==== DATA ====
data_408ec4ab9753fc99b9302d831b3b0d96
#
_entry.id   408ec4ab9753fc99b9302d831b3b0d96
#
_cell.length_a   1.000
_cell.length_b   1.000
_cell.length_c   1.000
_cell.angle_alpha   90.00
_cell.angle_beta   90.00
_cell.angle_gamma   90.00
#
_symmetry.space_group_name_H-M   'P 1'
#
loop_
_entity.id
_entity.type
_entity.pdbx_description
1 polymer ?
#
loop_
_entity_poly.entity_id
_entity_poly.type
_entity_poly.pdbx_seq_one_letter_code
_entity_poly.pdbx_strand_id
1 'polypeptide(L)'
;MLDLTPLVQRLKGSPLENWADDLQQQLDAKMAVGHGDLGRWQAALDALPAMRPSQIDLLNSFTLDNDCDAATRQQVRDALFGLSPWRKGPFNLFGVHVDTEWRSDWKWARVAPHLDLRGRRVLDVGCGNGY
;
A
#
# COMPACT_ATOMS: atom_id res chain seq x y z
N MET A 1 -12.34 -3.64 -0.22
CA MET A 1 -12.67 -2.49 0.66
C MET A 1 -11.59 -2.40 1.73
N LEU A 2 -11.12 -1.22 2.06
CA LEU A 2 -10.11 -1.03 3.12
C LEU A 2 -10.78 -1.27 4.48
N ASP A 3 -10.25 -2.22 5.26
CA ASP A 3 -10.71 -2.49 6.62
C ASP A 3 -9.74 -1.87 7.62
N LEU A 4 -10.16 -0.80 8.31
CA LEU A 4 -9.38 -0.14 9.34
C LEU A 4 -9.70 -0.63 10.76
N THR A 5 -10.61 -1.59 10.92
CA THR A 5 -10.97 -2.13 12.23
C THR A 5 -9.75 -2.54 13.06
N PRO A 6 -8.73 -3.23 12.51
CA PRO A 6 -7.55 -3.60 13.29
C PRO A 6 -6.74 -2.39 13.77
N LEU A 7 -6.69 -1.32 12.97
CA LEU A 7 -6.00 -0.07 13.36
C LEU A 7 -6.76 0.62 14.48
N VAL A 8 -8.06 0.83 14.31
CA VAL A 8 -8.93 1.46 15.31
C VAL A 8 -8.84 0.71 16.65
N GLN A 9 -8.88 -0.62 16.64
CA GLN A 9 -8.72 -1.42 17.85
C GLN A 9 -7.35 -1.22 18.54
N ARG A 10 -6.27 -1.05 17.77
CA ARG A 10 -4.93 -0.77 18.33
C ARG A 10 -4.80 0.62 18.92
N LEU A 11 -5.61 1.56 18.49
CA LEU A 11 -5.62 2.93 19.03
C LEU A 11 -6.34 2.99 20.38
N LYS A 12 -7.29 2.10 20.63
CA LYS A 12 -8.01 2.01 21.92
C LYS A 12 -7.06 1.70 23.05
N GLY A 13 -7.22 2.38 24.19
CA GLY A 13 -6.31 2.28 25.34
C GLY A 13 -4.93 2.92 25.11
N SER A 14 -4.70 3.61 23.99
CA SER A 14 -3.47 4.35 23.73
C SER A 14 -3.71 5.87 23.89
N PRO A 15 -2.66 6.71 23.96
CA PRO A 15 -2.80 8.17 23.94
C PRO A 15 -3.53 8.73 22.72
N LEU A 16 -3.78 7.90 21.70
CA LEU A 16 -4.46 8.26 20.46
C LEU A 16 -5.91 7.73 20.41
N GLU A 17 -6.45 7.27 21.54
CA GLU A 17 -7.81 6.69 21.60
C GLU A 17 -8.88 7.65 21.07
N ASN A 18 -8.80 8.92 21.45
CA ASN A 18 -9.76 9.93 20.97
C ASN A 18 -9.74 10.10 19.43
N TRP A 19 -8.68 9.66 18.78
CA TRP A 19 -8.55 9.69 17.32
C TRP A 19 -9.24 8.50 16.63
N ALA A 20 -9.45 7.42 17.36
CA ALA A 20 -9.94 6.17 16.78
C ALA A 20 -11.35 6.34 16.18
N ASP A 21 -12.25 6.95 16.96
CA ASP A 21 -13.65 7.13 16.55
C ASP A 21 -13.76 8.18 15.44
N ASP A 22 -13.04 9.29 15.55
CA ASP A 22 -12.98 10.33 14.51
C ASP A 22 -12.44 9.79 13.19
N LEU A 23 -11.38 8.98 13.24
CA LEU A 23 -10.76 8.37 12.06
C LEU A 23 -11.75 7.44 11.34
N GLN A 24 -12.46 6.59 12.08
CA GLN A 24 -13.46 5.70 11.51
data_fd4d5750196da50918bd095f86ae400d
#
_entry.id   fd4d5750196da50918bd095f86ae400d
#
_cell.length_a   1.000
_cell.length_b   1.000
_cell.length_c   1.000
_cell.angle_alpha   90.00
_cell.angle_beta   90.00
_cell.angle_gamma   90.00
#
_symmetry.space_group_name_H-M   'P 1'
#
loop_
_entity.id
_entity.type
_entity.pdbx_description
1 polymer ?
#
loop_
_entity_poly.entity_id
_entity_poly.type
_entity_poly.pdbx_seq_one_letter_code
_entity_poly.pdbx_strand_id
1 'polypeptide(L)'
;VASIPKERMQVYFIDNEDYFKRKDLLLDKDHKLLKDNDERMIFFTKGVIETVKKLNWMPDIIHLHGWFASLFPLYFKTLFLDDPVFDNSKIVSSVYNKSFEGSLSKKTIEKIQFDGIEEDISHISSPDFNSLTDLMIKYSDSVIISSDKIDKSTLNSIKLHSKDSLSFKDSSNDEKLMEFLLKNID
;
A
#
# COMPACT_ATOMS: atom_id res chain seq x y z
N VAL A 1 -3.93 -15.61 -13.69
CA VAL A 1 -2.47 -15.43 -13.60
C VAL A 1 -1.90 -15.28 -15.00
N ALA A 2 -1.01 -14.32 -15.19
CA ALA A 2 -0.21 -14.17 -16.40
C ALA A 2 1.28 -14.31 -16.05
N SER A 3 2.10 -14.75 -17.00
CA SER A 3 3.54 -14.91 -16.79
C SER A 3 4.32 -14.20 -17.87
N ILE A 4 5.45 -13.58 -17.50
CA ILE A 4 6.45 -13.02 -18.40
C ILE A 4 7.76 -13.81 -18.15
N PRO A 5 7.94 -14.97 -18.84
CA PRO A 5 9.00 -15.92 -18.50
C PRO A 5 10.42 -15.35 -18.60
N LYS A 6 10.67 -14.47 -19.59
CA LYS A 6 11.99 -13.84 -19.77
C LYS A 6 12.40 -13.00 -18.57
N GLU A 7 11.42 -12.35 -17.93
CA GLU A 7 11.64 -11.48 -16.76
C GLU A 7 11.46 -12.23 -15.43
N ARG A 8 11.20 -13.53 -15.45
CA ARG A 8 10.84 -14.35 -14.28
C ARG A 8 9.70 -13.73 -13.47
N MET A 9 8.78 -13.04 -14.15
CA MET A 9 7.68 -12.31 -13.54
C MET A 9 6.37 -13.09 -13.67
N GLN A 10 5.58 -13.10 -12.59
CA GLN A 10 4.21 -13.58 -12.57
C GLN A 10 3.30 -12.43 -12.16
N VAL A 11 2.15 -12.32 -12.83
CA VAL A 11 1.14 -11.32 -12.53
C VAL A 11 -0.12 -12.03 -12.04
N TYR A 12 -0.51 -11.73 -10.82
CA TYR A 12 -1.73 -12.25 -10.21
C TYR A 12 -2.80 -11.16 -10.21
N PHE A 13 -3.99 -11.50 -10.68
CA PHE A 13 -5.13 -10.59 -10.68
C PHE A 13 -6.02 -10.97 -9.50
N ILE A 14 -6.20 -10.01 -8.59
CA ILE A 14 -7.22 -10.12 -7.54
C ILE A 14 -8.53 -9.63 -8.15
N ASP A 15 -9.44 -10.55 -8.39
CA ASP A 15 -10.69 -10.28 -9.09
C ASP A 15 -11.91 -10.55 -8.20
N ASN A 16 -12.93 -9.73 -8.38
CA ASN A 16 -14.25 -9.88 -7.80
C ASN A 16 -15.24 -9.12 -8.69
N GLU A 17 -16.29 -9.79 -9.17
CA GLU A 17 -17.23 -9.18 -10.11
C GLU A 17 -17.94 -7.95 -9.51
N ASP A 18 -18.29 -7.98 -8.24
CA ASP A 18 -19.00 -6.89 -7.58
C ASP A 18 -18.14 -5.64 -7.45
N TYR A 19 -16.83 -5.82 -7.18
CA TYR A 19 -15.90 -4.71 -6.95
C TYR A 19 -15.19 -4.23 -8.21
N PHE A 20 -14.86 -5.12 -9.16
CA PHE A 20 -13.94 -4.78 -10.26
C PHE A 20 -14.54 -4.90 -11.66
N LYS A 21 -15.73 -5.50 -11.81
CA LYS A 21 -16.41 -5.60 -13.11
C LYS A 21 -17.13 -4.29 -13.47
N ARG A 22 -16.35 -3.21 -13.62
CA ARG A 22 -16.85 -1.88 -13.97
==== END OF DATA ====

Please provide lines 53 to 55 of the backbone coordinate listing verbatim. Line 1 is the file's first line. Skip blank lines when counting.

CA VAL A 8 -8.93 1.46 15.31
C VAL A 8 -8.84 0.71 16.65
N GLN A 9 -8.88 -0.62 16.64